The execution of Nguyễn Văn Lém: Another Famous Photo is fake

vietna-execution-offical-photoWarning to readers: Below the fold are some gruesome photos of an alleged execution of a young Vietnamese boy in 1968, the famous Saigon Execution photo by famous war photographer Eddie Adams. I am convinced it was faked, and so have no problem showing both it and a related film clip of the incident. If you are squeamish about blood, be warned, read no further. If you do, take comfort, as it is fake blood.

full-photo-from-harpersTyrone in the comments a while back gave us the images of Napalm Girl in a kind of “the making of” film clip. We were able to easily demonstrate that her Famous Photo was staged, and that Phan Thị Kim Phúc, the screaming girl running down the road, was acting then, and still is. She was not wounded.

hanoi-jane-4This led to a post and a long comment section on Hanoi Jane wherein I concluded (though not with unanimous support) that Jane Fonda probably never went to Vietnam, and that her famous gun turret photos were also staged, her face merely pasted on other bodies as seen to the left.

kent-stateNot too long after came Tyrone again, this time casting a skeptical eye on the famous Kent State photo of the girl crying over a victim. Someone had just been shot, and yet people were milling about or walking on their way to classes, hardly taking notice. It too was staged.

Jane Fonda’s little exercise was obviously designed to increase support for the Vietnam War by isolating and alienating the antiwar movement from the mainstream. But Napalm Girl and Kent State were meant to have the opposite effect, to demonize the military and increase public opposition to the war.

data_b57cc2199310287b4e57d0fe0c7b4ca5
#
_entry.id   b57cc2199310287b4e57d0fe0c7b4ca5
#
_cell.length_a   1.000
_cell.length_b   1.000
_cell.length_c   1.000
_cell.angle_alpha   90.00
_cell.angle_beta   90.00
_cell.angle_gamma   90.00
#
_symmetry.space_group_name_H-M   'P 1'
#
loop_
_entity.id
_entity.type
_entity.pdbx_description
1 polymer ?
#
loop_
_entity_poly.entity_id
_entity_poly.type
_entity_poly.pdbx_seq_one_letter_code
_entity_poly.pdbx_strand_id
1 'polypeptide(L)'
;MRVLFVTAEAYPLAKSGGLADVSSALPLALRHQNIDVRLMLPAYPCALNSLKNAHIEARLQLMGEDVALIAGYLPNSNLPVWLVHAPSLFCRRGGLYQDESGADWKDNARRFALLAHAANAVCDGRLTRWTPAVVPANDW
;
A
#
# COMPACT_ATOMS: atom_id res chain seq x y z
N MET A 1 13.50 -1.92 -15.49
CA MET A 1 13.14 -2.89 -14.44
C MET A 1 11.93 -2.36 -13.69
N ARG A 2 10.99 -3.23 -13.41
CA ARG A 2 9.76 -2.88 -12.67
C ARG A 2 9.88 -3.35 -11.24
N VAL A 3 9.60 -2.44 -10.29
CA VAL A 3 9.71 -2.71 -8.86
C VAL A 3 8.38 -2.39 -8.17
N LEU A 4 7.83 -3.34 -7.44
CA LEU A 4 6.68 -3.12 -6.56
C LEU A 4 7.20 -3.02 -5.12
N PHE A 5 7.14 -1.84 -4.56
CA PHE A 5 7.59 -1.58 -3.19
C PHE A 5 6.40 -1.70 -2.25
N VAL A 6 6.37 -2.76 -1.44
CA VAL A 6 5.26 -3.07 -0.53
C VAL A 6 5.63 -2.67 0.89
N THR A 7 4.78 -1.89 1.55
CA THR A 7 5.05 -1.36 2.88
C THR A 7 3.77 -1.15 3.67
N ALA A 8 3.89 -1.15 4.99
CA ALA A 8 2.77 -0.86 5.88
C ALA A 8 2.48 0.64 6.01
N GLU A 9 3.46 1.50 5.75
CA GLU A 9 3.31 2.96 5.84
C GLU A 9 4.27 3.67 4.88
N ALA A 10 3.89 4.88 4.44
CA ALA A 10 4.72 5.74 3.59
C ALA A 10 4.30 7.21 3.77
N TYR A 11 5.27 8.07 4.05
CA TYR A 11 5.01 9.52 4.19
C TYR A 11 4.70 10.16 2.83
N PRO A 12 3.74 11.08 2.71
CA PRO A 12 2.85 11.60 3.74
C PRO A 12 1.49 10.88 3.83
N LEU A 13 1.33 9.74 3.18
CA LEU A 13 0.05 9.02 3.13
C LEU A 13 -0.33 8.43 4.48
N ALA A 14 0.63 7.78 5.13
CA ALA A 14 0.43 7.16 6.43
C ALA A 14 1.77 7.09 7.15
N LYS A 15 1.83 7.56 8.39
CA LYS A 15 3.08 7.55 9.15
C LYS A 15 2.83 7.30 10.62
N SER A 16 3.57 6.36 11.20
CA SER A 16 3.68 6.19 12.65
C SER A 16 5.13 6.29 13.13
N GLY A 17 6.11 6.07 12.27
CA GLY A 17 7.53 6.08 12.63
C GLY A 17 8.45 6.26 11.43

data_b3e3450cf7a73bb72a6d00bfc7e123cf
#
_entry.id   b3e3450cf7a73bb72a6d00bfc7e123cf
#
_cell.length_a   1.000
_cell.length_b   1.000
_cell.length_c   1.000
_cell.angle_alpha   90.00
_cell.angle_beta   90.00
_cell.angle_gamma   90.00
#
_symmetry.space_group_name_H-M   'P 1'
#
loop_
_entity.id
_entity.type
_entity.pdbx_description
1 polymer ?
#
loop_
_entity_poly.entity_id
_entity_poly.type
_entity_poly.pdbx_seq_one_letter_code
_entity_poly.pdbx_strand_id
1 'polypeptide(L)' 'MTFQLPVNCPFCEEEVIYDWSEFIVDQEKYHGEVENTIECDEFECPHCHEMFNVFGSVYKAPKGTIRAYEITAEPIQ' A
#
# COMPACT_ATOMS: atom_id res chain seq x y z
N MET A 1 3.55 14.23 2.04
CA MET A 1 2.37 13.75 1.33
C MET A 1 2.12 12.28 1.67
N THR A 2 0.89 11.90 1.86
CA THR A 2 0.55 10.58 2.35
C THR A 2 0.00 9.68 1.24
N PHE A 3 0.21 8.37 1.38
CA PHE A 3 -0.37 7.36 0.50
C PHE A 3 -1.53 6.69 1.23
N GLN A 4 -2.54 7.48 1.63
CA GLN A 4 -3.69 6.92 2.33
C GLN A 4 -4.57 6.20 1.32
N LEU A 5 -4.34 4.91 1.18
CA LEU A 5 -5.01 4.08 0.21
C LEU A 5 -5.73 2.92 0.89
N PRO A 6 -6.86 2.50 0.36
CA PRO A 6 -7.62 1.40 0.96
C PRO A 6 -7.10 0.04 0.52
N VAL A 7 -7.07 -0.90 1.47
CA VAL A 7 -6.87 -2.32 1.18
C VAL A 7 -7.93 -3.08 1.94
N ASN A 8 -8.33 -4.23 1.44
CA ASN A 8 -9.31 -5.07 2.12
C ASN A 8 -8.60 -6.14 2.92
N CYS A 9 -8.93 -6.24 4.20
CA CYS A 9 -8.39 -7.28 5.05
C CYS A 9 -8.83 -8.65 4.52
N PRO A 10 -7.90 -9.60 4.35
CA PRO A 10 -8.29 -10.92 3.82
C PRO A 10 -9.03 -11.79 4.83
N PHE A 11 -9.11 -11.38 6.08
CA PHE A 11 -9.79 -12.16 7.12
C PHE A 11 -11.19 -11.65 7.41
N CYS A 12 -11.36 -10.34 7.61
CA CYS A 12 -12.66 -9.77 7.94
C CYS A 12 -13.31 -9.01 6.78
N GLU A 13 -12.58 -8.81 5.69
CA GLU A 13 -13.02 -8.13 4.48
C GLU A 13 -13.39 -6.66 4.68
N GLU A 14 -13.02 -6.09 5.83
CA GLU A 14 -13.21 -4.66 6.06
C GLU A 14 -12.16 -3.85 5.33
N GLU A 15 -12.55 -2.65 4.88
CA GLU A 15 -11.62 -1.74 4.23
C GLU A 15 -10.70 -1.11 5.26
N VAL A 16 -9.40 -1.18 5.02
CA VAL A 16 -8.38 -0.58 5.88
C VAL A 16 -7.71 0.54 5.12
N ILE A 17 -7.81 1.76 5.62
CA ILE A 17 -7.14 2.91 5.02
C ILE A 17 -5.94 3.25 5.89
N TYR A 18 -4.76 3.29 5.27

All the events were faked. The same arm of government, the propaganda arm, was behind all of them. They apparently did not care which side we were on.

Today I’ve been examining another famous was photo, known as the Saigon Execution, by AP war photographer Eddie Adams. Here is the photo.

vietna-execution-offical-photo-2

Adams says in interviews that at the time his shutter went off, the bullet was in the head of the young victim. I am not sure how he would know, unless he was in the dark room when they did this photo. It is a fake. So is he.

At the same time that the Famous Photo was supposedly being taken, a film crew was covering the incident.  Below is a ten-second clip of the incident that Adams supposedly captured on camera. Again, while it is meant to appear gruesome and cause you to turn away, it was staged. No one was harmed that day.

Below on the left, again, the Famous Photo. Remember that Adams says the bullet was in the boy’s head, so that his shutter went off at the instant that the gun was fired. On the right is a screen grab of the exact same moment as taken from the YouTube video Execution of a Vietcong Prisoner. It should match the Adams photo. It does not.

Note the differences:

  • The Adams photo would have been taken from the same angle as the ten-second clip, as the young boy, Nguyễn Văn Lém,  is facing us at virtually the same angle. Indeed, the boy’s shirt looks the same, so do his posture and arms. Only the head differs.
  • In the film clip a soldier has come between the movie camera and the scene, while Adams, supposedly positioned in the same place, has a clear and unobstructed view.
  • There is a policeman passing behind Văn Lém in the photo on the right – you can see his leg. He is also clearly visible in the film clip. He is in the Adams shot but is yet to pass behind the boy.